I was one of the founders of Arcigay Lesbica. In 1989, I was living in Milan and our group of women decided to join Arcigay. In Florence, there was La Mandorla, an established separatist and feminist group. Instead, in Milan, there was a Center for Homosexual Documentation, we were a mixed group and we felt the need to fight together, so we founded what was called Arcigay Donna at the time, which changed to Arcigay Lesbica over the years.

 

 

I was also the first lesbian to be interviewed coming out on television in Italy. I think it was Italia 1 or one of the Mediaset channels that did six episodes. They interviewed four gay men and two lesbians, me and this other girl. But they cut my episode out because it was so boring. They wanted tragedies, depression and suicide stories. They asked me what my parents thought and I was like, they’re cool, they’re fine. I just get up in the morning and I go to work.

 

 

I came to Florence in 1991. The World AIDS Convention was held here, so we were doing a lot of activism. It was actually quite dynamic because of the local Florentine Arcigay group. We were having parties at the Flog, which continues as a residue of what we were doing. That’s queer; you get people my age, you get young people, gays, lesbians, straight couples, friends just having a good time. I love those parties because it’s what it should be. Back then there were a lot of pop-up clubs. We had Insomnia in Ponsacco, then there was Torre del Lago with Mamamia and Boca Chica. They were our Saturday nights, we’d drive there and back at seven in the morning, bleary eyed. The more you’re oppressed, the more you become a group. We’re more dispersed now, which is good. We’re normal people; we’re more focused on our own interests now.

 

 

 

Nina Peci in the Nineties on the rooftops of Florence / ph. Del LaGrace Volcano / http://dellagracevolcano.com

 

 

 

I can’t put into words the anger and profound sadness I felt when I transcribed my marriage—we got married, actually married, in the UK—here in Florence and I had to check the “civil union” box instead of marriage. Heterosexual couples didn’t have to do that. It’s insulting and discriminatory. Sure, we now have many protections, but we're still not treated equally.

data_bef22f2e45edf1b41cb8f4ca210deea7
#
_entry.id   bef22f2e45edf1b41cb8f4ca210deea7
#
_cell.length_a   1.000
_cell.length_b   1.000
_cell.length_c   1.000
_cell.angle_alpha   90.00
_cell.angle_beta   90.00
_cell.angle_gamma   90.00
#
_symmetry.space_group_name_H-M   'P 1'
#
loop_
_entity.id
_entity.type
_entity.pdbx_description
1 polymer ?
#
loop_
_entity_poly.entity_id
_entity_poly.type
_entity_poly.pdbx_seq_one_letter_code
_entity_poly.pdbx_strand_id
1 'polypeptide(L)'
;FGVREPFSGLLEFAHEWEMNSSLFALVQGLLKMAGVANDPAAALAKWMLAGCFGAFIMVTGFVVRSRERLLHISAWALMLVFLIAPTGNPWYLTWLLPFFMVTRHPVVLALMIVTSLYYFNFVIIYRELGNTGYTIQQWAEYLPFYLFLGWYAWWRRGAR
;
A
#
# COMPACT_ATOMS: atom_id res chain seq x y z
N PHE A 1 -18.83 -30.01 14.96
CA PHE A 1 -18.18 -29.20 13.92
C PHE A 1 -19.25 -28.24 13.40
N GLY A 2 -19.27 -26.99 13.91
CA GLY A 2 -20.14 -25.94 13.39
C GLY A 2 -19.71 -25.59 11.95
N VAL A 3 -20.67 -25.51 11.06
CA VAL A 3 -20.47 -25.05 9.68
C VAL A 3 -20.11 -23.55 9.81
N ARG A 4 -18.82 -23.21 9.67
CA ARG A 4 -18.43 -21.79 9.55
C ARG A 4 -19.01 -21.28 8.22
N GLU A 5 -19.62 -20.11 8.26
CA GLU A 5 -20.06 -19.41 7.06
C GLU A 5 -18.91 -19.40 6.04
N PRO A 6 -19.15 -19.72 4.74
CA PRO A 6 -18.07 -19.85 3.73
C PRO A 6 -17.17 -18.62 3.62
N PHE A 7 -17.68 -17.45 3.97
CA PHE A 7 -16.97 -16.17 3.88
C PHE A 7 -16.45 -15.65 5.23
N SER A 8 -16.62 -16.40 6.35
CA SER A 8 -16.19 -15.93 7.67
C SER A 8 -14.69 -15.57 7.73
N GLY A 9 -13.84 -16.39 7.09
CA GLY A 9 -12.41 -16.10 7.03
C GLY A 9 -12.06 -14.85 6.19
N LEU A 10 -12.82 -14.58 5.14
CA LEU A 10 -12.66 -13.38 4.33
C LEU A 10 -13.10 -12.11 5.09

You didn’t come out as readily as you do nowadays. You had to be careful with every new person you met—friends and colleagues. You actually never stop coming out, but nowadays it’s easier. Perhaps it’s just that I’m older and don’t care as much.

 

 

Being gay is actually considered an asset for my current job. They want as diverse a staff as possible. I did my usual resume, work stuff and basically I was told, “Why didn’t you put you were founder of this magazine? Why didn’t you put that you worked with Arcigay? All your volunteer stuff? We want to know about that!” I just never thought that it would actually be something I would ever put on my resume. I’m a very private person. I’m not closeted, but I don’t go around going, “Woo-hoo, I’m gay!” My organizational skills, my editorial skills, community engagement: all my diversities came out: I’m Jewish; I’m gay. It’s almost a privilege. I have to say it was very awkward, but amusing at the same time.”